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I Missed Out On the 60s

Woodstock Opening ceremony at Woodstock 1969 (Wikipedia Commons)

My buddy Yisroel called me.

"Can I come over right now? I need to talk."

"Sure thing," I answered, and he was at my door in minutes.

"What's going on?" I asked him.

"I never said anything to you but when I turned sixty a couple of weeks ago it was not necessarily a happy birthday, significant but not happy. But then I had a breakthrough."

"Really, that's great. Tell me about it."

"Well, growing up I always felt terrible that I missed the 1960's. I was five when the Beatles first appeared on the Ed Sullivan show [1964], I was eight during the summer of love [1967], and at ten I remember teenagers talking about going to Woodstock but I was too young to go [1969]. But I realize now that I own the sixties - I have the whole decade to myself. I'm on the threshold of enjoying sixty, sixty-one...all the way to sixty-nine-wow, this could be exciting!

"A few days later it was Purim, and we went to hear the megillah. Afterward, we moved to the lobby to break our fast on a splendid blend of cold pizza and warm soda before moving into the social hall for a concert. At that moment, with Haman a heartbeat behind me and the pizza and soda fighting for domination of my belly I wanted nothing more than a cold Heineken or single-malt scotch. There was a bar in the corner, but no bartender, just a grand galaxy of macho males and vigorous Venuses gathered a few feet away. In a bold attempt to help myself I reached for the Dewars when a seductive satellite broke away from her galaxy of stars. 'The bar is for young, single professionals only.'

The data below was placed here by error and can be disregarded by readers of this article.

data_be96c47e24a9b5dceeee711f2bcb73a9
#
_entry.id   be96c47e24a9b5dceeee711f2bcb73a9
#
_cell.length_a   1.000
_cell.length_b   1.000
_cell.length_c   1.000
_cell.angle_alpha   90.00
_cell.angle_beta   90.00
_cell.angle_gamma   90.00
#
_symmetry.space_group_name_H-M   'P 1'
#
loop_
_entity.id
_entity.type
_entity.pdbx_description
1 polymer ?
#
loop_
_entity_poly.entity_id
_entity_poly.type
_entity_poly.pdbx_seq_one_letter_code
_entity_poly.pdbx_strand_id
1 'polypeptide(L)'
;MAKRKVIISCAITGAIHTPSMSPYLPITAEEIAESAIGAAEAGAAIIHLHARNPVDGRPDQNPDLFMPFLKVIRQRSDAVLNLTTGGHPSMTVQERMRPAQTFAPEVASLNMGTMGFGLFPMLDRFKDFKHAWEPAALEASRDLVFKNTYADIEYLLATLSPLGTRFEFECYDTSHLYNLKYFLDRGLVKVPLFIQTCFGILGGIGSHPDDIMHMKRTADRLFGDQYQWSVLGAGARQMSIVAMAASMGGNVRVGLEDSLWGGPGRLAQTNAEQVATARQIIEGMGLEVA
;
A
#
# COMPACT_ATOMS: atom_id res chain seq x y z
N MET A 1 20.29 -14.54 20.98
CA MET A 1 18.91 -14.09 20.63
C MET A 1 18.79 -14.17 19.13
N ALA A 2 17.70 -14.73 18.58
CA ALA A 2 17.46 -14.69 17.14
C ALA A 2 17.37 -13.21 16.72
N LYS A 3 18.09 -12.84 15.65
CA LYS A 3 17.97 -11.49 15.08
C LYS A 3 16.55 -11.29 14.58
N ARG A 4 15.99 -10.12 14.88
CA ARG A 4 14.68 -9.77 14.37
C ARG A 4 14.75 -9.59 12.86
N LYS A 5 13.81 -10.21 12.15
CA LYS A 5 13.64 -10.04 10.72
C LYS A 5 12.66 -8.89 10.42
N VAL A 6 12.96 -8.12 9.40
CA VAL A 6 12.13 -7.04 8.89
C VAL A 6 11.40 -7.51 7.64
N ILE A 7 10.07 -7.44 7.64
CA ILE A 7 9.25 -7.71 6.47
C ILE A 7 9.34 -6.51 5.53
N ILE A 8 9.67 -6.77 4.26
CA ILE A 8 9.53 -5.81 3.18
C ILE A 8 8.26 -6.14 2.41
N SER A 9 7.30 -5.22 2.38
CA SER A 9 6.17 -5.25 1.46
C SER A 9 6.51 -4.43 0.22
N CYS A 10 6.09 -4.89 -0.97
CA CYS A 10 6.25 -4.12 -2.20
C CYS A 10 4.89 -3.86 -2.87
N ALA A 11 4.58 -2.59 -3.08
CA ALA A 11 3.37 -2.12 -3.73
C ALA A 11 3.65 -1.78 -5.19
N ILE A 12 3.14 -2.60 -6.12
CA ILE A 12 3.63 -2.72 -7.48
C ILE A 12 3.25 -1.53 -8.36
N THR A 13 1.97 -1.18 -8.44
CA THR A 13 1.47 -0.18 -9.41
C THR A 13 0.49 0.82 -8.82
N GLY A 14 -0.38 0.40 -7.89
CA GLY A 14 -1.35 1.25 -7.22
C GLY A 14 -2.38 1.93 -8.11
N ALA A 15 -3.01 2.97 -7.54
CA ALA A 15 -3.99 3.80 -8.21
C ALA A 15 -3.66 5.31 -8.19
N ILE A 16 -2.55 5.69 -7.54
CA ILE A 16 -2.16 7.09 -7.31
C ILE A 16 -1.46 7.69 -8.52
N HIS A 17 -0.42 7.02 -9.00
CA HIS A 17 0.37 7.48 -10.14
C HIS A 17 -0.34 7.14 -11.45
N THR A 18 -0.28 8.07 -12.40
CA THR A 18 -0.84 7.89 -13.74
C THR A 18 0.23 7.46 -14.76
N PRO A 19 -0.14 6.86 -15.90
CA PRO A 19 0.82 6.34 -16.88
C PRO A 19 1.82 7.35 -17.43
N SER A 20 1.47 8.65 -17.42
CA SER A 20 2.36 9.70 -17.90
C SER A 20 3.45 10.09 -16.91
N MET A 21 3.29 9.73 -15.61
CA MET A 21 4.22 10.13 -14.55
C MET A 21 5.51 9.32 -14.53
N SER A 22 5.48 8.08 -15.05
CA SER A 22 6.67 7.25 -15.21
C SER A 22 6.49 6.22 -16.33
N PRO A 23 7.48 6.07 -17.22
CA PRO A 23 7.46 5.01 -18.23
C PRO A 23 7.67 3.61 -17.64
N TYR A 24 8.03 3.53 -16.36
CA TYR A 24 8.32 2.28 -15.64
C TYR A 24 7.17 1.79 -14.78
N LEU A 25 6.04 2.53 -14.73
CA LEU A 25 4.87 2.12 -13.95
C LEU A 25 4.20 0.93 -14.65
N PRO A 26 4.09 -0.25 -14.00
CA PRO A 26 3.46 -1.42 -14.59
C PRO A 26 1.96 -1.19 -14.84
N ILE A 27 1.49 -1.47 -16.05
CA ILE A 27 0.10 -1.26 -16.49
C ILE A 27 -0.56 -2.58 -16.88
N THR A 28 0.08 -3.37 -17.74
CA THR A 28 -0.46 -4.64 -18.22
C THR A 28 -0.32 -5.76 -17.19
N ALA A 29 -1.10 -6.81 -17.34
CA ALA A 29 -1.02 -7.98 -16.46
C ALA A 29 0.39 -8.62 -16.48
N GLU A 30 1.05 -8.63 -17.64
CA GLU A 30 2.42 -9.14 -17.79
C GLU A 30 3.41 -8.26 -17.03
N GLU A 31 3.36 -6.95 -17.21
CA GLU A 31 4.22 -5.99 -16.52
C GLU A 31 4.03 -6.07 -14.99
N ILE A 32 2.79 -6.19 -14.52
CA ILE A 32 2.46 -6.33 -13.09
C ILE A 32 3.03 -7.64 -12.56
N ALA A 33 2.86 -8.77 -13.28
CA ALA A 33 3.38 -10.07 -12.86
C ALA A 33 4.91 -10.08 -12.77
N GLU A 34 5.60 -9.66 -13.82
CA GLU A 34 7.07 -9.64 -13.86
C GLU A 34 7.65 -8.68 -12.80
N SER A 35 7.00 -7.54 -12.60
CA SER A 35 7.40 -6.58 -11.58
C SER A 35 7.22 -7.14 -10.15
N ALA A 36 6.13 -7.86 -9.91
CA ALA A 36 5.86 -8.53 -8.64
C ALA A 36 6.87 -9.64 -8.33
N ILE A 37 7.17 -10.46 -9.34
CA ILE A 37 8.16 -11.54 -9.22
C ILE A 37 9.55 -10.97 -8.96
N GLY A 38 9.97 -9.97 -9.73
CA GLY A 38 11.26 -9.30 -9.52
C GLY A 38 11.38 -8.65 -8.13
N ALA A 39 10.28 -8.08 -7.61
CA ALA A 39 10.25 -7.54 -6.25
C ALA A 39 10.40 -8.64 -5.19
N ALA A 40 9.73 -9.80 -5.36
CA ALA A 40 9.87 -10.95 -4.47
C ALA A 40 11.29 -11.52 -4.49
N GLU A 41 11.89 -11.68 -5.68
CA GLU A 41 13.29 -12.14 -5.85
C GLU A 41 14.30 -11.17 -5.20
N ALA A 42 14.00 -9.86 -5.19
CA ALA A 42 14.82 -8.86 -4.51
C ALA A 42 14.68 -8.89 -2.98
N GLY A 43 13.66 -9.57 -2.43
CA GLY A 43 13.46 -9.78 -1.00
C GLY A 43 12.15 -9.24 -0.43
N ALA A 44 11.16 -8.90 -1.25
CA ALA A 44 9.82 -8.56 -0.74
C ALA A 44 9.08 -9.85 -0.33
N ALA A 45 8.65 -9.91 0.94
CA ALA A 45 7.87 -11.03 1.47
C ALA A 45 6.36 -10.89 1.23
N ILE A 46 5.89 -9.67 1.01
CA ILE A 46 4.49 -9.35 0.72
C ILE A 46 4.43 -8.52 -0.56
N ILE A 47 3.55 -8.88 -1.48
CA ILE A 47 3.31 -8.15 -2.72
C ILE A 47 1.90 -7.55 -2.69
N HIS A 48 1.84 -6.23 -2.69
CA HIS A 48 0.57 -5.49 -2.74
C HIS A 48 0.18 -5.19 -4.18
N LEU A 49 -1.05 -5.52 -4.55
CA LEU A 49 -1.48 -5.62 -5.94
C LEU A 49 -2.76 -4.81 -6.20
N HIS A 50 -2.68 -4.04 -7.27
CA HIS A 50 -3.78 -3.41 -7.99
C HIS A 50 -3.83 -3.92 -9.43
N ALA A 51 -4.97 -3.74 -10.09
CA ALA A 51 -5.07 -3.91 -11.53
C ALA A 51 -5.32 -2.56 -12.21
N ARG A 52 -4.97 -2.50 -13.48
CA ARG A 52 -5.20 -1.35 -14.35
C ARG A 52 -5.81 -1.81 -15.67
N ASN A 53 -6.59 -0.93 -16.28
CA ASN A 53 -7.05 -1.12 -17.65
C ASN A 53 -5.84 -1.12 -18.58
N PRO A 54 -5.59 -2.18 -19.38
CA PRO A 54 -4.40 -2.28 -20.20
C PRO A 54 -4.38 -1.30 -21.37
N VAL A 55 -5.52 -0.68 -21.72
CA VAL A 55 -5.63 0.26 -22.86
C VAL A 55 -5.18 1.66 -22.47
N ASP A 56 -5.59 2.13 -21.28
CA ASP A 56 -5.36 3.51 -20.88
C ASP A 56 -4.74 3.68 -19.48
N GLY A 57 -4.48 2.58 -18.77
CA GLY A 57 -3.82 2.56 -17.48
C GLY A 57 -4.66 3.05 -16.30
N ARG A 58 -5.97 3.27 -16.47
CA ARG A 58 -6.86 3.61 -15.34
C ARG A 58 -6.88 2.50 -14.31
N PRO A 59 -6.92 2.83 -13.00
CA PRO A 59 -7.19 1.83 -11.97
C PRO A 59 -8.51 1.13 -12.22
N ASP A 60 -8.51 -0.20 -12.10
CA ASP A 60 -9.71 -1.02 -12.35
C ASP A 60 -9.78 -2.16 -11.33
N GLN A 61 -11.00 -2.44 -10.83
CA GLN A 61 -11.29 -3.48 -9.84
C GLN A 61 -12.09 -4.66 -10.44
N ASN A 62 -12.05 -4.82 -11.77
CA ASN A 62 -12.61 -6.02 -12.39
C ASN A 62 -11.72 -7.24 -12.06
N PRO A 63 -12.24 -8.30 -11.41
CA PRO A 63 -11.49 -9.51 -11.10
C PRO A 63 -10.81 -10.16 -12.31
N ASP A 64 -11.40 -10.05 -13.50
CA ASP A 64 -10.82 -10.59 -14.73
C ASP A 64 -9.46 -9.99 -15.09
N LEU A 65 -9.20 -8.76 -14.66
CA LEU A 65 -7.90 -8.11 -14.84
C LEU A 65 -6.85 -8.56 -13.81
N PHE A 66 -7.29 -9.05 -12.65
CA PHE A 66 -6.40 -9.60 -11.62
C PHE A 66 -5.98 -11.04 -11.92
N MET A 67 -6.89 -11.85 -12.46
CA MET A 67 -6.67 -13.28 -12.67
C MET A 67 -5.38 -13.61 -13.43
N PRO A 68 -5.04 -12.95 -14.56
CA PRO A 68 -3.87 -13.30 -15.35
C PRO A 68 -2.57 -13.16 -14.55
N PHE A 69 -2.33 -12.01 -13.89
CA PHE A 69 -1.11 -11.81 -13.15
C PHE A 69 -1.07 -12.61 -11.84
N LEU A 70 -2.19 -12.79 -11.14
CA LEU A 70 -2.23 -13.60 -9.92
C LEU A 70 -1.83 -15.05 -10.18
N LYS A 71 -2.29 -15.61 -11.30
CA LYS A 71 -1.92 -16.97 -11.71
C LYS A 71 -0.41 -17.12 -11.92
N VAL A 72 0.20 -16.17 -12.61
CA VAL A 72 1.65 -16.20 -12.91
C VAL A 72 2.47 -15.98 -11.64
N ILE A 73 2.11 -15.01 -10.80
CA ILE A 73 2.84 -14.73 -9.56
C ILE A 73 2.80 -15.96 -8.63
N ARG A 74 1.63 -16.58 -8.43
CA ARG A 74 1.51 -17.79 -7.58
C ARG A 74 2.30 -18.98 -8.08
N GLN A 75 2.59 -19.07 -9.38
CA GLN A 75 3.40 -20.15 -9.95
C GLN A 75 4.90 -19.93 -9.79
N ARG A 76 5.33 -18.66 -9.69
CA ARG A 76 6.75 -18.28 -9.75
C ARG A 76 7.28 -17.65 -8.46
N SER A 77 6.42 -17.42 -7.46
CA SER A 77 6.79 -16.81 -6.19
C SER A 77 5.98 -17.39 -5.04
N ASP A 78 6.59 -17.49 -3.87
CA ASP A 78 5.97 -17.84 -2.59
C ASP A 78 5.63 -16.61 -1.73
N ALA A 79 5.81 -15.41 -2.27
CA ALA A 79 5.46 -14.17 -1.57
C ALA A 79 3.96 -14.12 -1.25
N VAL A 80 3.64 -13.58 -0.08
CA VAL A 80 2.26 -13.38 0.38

'What?' She repeated her directive more loudly and I was unable to feign hearing trouble so I sheepishly moved away from the bar to graze with the more terrestrial members of my tribe.

"As the band played my mind weighed the Jewish attitude on aging. Here are some of my thoughts:

Sarah was ninety when she gave birth to Isaac.

Jacob was eighty-four when the seminal son of the twelve tribes was born.

Methuselah lived to be almost a thousand which means he was about two-hundred when he got his drivers` license. What's the big deal about being sixty?

"Buoyed by these reflections, I enjoyed the rest of the show. The next evening, still on a high I went to another Purim event, and at this show there was a lot of dancing. [Separately of course.] Rabbi Aharon pulled me out of my seat, we danced to the freilichen rhythms, and I thought I matched the young rabbi step for step until we broke ranks and he commented, `you dance pretty well for an old man.` Now I was stung to the core. Hearing this from a learned rabbi was a lot harder than receiving a mandate from the seductive satellite the previous evening. Surely Rabbi Aharon knows Moses lived to be one hundred and twenty, at sixty I should be considered middle-aged."

I listened intently to everything Yisroel said, and after pausing a moment to make sure he was through I asked him, "What is it that you want out of life?"

"Well, it's funny you ask. When I was twenty, I didn't know what I wanted or how to get it. When I was thirty, I knew what I wanted, but I still didn't know how to get it. When I was forty I knew what I wanted and how to get, but I was too tired, and-"

"But what is it you want today-now that you're sixty?" I interrupted.

"Well...I don't think I want anything."

"Really, nothing at all? You have everything?"

"Everything I need."

"Are you tired?"

"No, I'm not tired."

"Well then," I surmised, "why worry about what other people say? Happy Birthday, buddy, you've got everything you need." 

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Thursday, 26 November 2020

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